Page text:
Star 2.1.0The Star Linux distribution has been around for years in various guises and I resolved to look at it in a bit more depth in the current quest to look at more Devuan-derived distributions as alternatives to Debian in my search for init freedom, rather than just running it for a minute in VirtualBox like I have with its predecessors. Star is done by the developers of CROWZ, formerly Zephyr Linux, which seems mostly identical in aim, setup and flavours of window managers provided.
Both projects provide 32-bit and 64-bit Intel/AMD architecture builds and are hosted on Sourceforge and both are built on the currently stable version of Devuan GNU+Linux, at the moment 2.1 "ASCII".
For the purposes of this test I downloaded the JWM, i3 and Xfce 64-bit editions of Star Linux 2.1 (code name "Kirk") from the Files section of the distribution's website where the checksums of the ISO images can also be found to check integrity if one is so inclined. Openbox, Fluxbox and net-install images are also available. They come in at about 480-518MB in size, with the net-install image listed as 320MB. 32-bit images optimized for i686 are only available with JWM or as a net-install option. Interestingly, the i3 flavour with only a bare window manager was the largest at 518MB, while the Xfce flavor came in at 504MB and JWM at 500MB. Backports repositories are enabled by default.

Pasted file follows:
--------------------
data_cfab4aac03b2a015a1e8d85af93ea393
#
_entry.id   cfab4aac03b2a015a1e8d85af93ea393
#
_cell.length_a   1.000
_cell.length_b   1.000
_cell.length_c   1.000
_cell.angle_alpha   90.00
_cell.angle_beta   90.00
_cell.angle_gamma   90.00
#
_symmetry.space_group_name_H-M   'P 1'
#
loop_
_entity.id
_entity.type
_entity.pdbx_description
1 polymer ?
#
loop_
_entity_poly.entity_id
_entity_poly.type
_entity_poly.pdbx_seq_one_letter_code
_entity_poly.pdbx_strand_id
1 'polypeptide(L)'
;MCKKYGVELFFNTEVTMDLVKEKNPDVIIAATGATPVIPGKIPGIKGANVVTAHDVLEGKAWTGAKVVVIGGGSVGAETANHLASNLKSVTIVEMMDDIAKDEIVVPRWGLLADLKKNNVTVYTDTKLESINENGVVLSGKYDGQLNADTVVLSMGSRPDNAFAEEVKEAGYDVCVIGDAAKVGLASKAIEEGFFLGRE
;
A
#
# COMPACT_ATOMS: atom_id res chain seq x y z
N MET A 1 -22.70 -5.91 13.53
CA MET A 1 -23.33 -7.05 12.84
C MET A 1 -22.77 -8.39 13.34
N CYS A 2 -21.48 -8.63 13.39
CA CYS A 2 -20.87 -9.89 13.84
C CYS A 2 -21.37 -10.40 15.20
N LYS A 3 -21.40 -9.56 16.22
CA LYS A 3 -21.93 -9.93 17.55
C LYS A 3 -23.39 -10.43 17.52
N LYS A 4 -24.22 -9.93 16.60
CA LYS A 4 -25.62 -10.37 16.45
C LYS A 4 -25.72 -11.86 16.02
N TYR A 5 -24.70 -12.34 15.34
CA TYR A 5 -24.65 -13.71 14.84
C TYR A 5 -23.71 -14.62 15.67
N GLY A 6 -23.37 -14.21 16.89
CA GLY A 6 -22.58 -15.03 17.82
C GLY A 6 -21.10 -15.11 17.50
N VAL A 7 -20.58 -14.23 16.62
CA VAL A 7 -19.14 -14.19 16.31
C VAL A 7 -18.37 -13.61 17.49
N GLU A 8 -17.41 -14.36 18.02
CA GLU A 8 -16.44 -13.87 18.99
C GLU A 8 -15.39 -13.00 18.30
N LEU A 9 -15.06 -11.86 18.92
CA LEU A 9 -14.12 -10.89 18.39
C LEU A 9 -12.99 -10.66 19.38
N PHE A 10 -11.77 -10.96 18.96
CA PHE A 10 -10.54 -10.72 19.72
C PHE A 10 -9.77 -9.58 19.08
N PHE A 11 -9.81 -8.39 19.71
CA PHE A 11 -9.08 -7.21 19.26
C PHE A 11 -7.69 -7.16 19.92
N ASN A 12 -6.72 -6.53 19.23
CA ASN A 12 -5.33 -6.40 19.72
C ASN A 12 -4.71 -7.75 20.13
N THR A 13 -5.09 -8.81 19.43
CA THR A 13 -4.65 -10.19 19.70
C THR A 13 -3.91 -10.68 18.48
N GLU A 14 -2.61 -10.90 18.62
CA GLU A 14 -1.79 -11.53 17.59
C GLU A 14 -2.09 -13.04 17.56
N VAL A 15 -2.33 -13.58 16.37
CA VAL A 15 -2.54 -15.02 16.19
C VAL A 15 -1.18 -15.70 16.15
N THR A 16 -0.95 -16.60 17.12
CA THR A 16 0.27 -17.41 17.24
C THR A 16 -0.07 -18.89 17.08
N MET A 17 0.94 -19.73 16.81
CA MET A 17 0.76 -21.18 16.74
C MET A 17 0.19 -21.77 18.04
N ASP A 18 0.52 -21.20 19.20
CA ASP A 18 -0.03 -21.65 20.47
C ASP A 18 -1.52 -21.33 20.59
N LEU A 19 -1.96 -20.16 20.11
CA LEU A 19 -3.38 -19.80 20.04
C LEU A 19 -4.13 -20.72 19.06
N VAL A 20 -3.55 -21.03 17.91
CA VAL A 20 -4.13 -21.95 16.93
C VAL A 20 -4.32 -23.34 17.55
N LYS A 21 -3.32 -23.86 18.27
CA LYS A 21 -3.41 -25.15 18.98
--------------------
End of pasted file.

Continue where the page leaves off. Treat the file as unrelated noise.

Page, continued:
It is clear almost immediately that looks are not what the makers are overly concerned with. The distribution's representative icon reminds me of the negative of a very simple, bad tattoo.
In an e-mail exchange, Zephdev informed me that Ozi Traveller is the lead developer for Star, whereas CROWZ is Zeph's project. Zeph explains the rationale behind both projects:
We both embrace the same ideas and structure our distributions similar right down to no wallpaper. Actually any bloat or unneeded apps are simply not installed in the image build. Most Linux users know what they want or need so installing software other than what is initially installed is the minimum to get the new user up and running. Both distributions use a similar welcome-screen that populates on the first run or when they simply reenter in a terminal for more applications.